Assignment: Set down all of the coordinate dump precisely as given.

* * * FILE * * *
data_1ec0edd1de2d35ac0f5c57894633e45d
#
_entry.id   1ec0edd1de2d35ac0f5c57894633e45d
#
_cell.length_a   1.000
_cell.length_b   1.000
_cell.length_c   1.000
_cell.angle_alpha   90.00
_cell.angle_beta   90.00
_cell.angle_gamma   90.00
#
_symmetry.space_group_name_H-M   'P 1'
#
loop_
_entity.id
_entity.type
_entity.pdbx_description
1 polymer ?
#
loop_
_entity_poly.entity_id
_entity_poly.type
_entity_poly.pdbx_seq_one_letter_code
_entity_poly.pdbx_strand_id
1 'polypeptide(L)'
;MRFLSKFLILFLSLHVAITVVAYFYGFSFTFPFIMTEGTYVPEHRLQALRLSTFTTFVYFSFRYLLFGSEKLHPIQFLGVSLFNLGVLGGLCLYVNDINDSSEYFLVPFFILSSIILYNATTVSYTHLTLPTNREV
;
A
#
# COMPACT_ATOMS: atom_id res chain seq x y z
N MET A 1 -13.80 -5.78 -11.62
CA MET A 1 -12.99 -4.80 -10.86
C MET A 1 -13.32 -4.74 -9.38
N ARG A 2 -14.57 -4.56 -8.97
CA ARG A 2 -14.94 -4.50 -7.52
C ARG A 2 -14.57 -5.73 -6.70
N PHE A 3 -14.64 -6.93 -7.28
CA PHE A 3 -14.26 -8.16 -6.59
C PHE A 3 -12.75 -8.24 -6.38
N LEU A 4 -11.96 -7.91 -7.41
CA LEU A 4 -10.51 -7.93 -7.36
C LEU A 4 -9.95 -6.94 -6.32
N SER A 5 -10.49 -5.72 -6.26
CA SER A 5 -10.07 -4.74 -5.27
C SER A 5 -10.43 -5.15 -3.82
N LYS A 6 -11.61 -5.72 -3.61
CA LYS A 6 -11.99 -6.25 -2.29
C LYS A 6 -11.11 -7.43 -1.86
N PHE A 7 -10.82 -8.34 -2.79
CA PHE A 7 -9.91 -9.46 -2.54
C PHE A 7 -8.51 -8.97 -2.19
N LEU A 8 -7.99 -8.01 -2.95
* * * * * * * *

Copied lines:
data_1ec0edd1de2d35ac0f5c57894633e45d
#
_entry.id   1ec0edd1de2d35ac0f5c57894633e45d
#
_cell.length_a   1.000
_cell.length_b   1.000
_cell.length_c   1.000
_cell.angle_alpha   90.00
_cell.angle_beta   90.00
_cell.angle_gamma   90.00
#
_symmetry.space_group_name_H-M   'P 1'
#
loop_
_entity.id
_entity.type
_entity.pdbx_description
1 polymer ?
#
loop_
_entity_poly.entity_id
_entity_poly.type
_entity_poly.pdbx_seq_one_letter_code
_entity_poly.pdbx_strand_id
1 'polypeptide(L)'
;MRFLSKFLILFLSLHVAITVVAYFYGFSFTFPFIMTEGTYVPEHRLQALRLSTFTTFVYFSFRYLLFGSEKLHPIQFLGVSLFNLGVLGGLCLYVNDINDSSEYFLVPFFILSSIILYNATTVSYTHLTLPTNREV
;
A
#
# COMPACT_ATOMS: atom_id res chain seq x y z
N MET A 1 -13.80 -5.78 -11.62
CA MET A 1 -12.99 -4.80 -10.86
C MET A 1 -13.32 -4.74 -9.38
N ARG A 2 -14.57 -4.56 -8.97
CA ARG A 2 -14.94 -4.50 -7.52
C ARG A 2 -14.57 -5.73 -6.70
N PHE A 3 -14.64 -6.93 -7.28
CA PHE A 3 -14.26 -8.16 -6.59
C PHE A 3 -12.75 -8.24 -6.38
N LEU A 4 -11.96 -7.91 -7.41
CA LEU A 4 -10.51 -7.93 -7.36
C LEU A 4 -9.95 -6.94 -6.32
N SER A 5 -10.49 -5.72 -6.26
CA SER A 5 -10.07 -4.74 -5.27
C SER A 5 -10.43 -5.15 -3.82
N LYS A 6 -11.61 -5.72 -3.61
CA LYS A 6 -11.99 -6.25 -2.29
C LYS A 6 -11.11 -7.43 -1.86
N PHE A 7 -10.82 -8.34 -2.79
CA PHE A 7 -9.91 -9.46 -2.54
C PHE A 7 -8.51 -8.97 -2.19
N LEU A 8 -7.99 -8.01 -2.95